A principled former Premier League striker is raising money and awareness for charities in Africa. Dermot Corrigan explains
On December 30 last year, while most Spanish footballers were on their winter break, 60 African and European players were at Atlético Madrid’s Vicente Calderón stadium for a charity Champions for Africa game organised by Sevilla’s Frédéric Kanouté. Over 40,000 fans paid in to see a José Mourinho-managed Africa United team, featuring players such as Kanouté, Lass Diarra and Carlos Kameni, win 3-2 against a Spanish League selection captained by Sergio Ramos and including Kun Agüero, David Trezeguet and Juan Valerón.
“The footballers all gave their time without complaint,” Kanouté said. “Some of them are very interested in what I am doing. Others come because they know they are doing something good, and they do not ask too much about it. The match was broadcast live on Spanish TV and we were very grateful for the support shown by the fans who came.”
With competitions and corporate events held alongside, around €600,000 (£511,000) was raised in total. The proceeds are to be divided between UNICEF’s Schools for Africa programme, the Nelson Mandela Foundation and Kanouté’s own personal charitable foundation. Similar matches in 2008 and 2009, which included the likes of Thierry Henry, Samuel Eto’o, Iker Casillas and Emmanuel Adebayor, also raised sizeable sums.
Former Lyon, West Ham and Spurs striker Kanouté established his foundation in 2004 while living in London, with the aim of helping orphaned and vulnerable children in Mali, the country of his father’s birth. The organisation now has branches in the UK, Spain and France plus its main site in Mali, the world’s third poorest country.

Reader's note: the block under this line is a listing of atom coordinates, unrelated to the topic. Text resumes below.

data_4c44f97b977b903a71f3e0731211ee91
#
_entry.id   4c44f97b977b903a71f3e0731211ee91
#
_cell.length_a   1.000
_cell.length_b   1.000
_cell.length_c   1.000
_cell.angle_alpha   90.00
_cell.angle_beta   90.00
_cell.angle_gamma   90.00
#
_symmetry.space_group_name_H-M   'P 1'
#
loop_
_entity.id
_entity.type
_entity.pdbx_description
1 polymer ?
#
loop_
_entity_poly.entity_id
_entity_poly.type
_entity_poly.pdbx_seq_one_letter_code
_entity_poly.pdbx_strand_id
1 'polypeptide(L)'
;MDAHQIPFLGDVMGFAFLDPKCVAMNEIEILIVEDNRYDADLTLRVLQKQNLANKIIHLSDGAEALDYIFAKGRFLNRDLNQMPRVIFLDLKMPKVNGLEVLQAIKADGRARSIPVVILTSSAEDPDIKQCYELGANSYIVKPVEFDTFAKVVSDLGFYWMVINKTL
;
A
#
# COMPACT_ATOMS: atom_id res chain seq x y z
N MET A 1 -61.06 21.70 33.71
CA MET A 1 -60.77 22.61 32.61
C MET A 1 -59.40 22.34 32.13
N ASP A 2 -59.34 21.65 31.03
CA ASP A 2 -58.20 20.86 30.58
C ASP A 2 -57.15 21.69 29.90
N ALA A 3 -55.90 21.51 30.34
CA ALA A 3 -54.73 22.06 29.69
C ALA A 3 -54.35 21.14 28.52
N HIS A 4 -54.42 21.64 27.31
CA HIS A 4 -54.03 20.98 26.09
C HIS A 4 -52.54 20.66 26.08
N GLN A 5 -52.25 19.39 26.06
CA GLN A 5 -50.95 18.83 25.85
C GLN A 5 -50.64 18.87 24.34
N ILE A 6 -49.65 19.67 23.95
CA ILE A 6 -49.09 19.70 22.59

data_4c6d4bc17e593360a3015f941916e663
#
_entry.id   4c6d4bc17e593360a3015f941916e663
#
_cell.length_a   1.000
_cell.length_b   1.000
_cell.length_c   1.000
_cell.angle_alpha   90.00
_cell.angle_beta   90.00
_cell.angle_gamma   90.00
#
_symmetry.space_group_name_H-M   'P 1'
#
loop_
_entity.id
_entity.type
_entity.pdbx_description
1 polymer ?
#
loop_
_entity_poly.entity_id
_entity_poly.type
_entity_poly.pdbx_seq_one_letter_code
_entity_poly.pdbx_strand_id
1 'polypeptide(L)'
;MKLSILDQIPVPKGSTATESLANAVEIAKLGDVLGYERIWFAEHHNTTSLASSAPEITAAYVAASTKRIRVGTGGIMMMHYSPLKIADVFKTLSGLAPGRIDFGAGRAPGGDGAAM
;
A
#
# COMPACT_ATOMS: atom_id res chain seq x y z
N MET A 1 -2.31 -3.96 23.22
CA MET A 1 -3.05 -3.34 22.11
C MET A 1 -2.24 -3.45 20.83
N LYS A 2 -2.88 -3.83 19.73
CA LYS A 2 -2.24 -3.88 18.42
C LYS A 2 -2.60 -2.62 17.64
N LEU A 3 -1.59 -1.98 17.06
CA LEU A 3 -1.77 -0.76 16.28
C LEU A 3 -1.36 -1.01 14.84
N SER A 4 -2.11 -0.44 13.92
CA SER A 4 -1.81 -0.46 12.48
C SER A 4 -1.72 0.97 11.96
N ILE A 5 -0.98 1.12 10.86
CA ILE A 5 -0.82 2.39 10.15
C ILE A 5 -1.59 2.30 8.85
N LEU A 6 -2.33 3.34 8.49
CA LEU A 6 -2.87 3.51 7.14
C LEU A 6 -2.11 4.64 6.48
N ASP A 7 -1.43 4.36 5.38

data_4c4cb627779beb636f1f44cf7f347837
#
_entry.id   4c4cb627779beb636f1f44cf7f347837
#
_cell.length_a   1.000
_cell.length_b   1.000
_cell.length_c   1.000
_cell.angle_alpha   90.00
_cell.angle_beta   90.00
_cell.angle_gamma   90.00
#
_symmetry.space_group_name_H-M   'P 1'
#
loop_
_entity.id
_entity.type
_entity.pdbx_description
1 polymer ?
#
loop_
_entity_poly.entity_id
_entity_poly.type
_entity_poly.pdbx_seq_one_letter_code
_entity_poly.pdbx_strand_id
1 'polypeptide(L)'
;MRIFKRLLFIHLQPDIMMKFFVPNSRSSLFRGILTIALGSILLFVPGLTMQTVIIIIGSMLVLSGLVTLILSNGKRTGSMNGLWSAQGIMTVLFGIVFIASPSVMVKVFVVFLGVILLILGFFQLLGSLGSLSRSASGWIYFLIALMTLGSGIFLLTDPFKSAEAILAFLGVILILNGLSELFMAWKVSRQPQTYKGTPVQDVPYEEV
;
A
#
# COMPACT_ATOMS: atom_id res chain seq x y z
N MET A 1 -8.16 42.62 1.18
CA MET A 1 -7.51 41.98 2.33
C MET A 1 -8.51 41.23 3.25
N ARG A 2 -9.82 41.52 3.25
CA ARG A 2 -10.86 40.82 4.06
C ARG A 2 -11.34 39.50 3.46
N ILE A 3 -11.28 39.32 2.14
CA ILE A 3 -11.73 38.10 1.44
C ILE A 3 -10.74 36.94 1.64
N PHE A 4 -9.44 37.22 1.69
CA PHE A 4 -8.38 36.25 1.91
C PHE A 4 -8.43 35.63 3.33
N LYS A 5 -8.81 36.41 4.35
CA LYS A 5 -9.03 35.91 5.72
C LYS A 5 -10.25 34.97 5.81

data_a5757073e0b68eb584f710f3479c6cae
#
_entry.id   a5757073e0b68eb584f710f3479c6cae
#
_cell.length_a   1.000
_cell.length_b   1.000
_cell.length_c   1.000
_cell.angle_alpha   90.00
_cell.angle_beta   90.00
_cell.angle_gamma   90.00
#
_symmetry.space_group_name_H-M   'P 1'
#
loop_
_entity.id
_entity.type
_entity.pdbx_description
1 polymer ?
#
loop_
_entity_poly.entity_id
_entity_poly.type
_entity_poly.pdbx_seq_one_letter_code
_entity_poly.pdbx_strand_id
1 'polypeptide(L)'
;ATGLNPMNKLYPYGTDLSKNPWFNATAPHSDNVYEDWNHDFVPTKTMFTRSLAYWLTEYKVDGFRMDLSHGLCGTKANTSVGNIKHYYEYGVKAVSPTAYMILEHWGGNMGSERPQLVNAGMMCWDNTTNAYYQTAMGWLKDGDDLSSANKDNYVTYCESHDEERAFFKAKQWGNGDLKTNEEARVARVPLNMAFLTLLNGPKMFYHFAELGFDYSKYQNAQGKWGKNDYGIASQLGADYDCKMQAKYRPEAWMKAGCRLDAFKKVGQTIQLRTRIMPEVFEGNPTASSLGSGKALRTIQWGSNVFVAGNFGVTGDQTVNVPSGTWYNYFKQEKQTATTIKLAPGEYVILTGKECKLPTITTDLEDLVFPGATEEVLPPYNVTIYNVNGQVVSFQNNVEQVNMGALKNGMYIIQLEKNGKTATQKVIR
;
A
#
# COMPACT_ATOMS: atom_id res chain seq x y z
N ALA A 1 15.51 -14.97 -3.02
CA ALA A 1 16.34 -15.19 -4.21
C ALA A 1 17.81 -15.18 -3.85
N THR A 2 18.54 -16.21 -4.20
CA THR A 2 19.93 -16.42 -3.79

“The Sakina Children’s Village consists of a housing complex and health centre,” Kanouté said. “It received its first children in September 2010. It officially opens this March and should be full with 99 children in July 2012. The health centre and school will also be open to the neighbouring villages and a school and a skills training centre will be added in the next couple of years.”
More thoughtful than most footballers, Kanouté has been involved in his fair share of controversy throughout his career. While at Spurs the France-born forward annoyed David Pleat by switching allegiance to Mali just in time to play in the 2004 Africa Cup of Nations. At Sevilla he refused to wear a jersey featuring the name of the club’s sponsor, the website 888.com, as gambling is disapproved of by his Islamic faith, and he has been fined by the Spanish League for celebrating a goal by lifting his jersey to reveal a T-shirt supporting the Palestinian cause.
However, while there is a certain Bono/Live Aid feel to organising a superstar football game, Kanouté eschews the short-term emergency relief approach. “This is long-term work we are doing together, not us telling them to take this money and build a well or take this money and buy some food,” he said. “Our approach is that poverty is the symptom of a lack of jobs and opportunities, so we are trying to do our bit by focusing on education and skills to break that cycle. We’ve already created 20 jobs in Mali, and this will increase when the school and skills training centre opens. Almost all of these people were previously unemployed, and everyone now supports a whole family with their salaries. We also have a livestock donation project, which helps provide a family with a small income.”
The idea that footballers are overpaid, selfish prima donnas who live in a bubble detached from ordinary reality gets plenty of play in the UK and elsewhere. Another perspective is that most western European football fans are also doing more than OK relative to billions of people in the developing world. Kanouté emphasises that he would like to see more footballers and fans getting involved in helping those less well off. “Many footballers are involved in charitable causes and also donate their own money, but there is room for improvement,” he said. “Everyone who is blessed with wealth and opportunities, not just footballers, has a responsibility to help those less fortunate, but I would not walk around and tell other people what they should do. The actual amount is not important as we can only give within our ability.”
For more information or to donate directly, see kanoutefoundation.com and championsforafrica.es
From WSC 290 April 2011